Raising the Food IQ of Docs
This week, 4th year medical students at New York Medical College learned about inexpensive and highly effective edible tools for healing. Kale, quinoa, ginger, turmeric, garlic and more. They also discovered the power of mindful eating along with the health benefits of good quality dark chocolate. They were horrified to consider the toxic food environment that the majority of their patients dwell in on a daily basis.
Thanks to the pioneering spirit of Dr. Ronald Whitmont, a physician and homeopath, these students are learning about complementary and alternative medicine in a 4 week rotation. I got them for 2 days to explore food as a healing tool along with some aspects of mind body nutrition. Students spent one session learning about food through the lens of both western herbology and Chinese medicine. They learned how dark green leafy vegetables support bone health, prevent macular degeneration and supply essential micronutrients often missing in the Standard American Diet. Most importantly, they learned how easy, inexpensive and delicious it can be to prepare a health supportive meal with their own very skilled hands. Medical students and physicians must know their anatomy by heart: every bone, muscle, nerve and artery. It seems to me that they need to understand every ingredient in the American diet too. What ingredients can build health and alleviate chronic health issues? What ingredients can undermine optimal immunity? Which ingredients support digestion and facilitate healing?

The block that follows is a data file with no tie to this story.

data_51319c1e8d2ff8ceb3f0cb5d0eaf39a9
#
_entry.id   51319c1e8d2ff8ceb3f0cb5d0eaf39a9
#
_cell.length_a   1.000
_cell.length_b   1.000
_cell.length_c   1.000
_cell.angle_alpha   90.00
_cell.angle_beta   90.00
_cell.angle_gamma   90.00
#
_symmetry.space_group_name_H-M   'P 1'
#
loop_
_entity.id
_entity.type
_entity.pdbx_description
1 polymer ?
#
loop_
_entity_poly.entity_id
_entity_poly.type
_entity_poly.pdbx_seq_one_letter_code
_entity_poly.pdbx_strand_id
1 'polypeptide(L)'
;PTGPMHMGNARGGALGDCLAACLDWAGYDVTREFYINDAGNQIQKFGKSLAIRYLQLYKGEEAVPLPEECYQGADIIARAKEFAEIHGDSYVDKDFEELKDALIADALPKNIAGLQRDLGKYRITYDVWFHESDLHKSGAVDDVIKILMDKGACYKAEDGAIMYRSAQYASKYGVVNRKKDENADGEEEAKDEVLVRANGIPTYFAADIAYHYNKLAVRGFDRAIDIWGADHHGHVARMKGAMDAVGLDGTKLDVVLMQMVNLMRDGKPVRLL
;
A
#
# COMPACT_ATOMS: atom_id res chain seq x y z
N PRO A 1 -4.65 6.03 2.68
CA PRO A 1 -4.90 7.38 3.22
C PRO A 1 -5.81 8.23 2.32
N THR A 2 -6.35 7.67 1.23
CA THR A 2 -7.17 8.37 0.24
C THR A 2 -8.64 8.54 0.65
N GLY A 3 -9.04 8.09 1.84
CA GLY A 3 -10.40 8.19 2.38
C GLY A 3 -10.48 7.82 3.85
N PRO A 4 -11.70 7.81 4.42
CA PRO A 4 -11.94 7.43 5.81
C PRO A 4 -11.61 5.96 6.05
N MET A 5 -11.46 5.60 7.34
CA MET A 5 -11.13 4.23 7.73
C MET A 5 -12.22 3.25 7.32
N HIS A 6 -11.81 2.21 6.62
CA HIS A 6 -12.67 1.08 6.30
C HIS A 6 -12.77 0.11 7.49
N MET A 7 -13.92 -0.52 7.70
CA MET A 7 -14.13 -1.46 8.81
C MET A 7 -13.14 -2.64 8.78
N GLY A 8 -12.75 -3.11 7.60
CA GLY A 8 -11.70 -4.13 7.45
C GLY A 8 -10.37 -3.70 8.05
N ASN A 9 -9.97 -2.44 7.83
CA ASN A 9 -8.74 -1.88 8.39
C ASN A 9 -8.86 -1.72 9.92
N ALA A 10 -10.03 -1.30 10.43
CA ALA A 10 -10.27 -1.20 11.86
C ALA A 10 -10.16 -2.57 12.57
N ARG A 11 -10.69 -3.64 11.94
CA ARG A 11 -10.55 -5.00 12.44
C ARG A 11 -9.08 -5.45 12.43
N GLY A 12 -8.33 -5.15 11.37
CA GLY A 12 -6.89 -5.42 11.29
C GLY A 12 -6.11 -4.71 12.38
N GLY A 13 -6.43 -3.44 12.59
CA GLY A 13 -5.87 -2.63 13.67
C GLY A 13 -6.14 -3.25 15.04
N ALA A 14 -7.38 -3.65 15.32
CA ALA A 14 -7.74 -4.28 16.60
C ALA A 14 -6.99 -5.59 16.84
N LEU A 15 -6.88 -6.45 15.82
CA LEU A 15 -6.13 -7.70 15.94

Food is a major player in health and disease, considering the fact that 80% of chronic disease is related to diet. It seems to me that medical schools should be devoting at least a semester to the impact of food on health. While nutrition education is also sorely lacking in medical schools, the systems approach offered by studying food gives health professionals deep and valuable insight into the health and well being of their patients. We don’t eat nutrients, we eat food. Doctors need to be up on the latest food related trends and need to be able to walk their talk at the end of their own forks.
I look forward to doing more of this work in the months ahead.